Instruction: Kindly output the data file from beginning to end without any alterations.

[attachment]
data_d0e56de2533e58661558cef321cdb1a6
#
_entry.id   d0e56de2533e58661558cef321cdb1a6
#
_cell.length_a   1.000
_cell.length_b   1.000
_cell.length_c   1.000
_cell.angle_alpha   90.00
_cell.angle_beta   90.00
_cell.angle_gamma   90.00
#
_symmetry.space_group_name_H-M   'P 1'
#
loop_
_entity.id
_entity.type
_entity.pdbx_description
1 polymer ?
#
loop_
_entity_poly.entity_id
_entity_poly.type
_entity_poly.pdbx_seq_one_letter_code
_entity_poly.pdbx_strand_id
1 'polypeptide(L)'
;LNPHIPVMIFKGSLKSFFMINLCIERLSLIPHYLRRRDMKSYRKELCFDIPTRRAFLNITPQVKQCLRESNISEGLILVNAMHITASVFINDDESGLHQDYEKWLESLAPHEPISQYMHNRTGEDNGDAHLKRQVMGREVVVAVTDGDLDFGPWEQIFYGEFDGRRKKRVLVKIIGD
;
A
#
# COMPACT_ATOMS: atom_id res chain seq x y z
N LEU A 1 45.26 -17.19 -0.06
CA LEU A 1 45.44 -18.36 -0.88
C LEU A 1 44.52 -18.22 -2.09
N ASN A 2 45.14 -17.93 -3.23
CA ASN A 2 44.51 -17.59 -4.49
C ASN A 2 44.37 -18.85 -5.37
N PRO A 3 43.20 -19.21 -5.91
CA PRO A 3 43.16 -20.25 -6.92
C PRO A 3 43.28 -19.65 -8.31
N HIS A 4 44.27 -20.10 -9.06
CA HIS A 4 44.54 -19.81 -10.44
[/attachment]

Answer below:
data_d0e56de2533e58661558cef321cdb1a6
#
_entry.id   d0e56de2533e58661558cef321cdb1a6
#
_cell.length_a   1.000
_cell.length_b   1.000
_cell.length_c   1.000
_cell.angle_alpha   90.00
_cell.angle_beta   90.00
_cell.angle_gamma   90.00
#
_symmetry.space_group_name_H-M   'P 1'
#
loop_
_entity.id
_entity.type
_entity.pdbx_description
1 polymer ?
#
loop_
_entity_poly.entity_id
_entity_poly.type
_entity_poly.pdbx_seq_one_letter_code
_entity_poly.pdbx_strand_id
1 'polypeptide(L)'
;LNPHIPVMIFKGSLKSFFMINLCIERLSLIPHYLRRRDMKSYRKELCFDIPTRRAFLNITPQVKQCLRESNISEGLILVNAMHITASVFINDDESGLHQDYEKWLESLAPHEPISQYMHNRTGEDNGDAHLKRQVMGREVVVAVTDGDLDFGPWEQIFYGEFDGRRKKRVLVKIIGD
;
A
#
# COMPACT_ATOMS: atom_id res chain seq x y z
N LEU A 1 45.26 -17.19 -0.06
CA LEU A 1 45.44 -18.36 -0.88
C LEU A 1 44.52 -18.22 -2.09
N ASN A 2 45.14 -17.93 -3.23
CA ASN A 2 44.51 -17.59 -4.49
C ASN A 2 44.37 -18.85 -5.37
N PRO A 3 43.20 -19.21 -5.91
CA PRO A 3 43.16 -20.25 -6.92
C PRO A 3 43.28 -19.65 -8.31
N HIS A 4 44.27 -20.10 -9.06
CA HIS A 4 44.54 -19.81 -10.44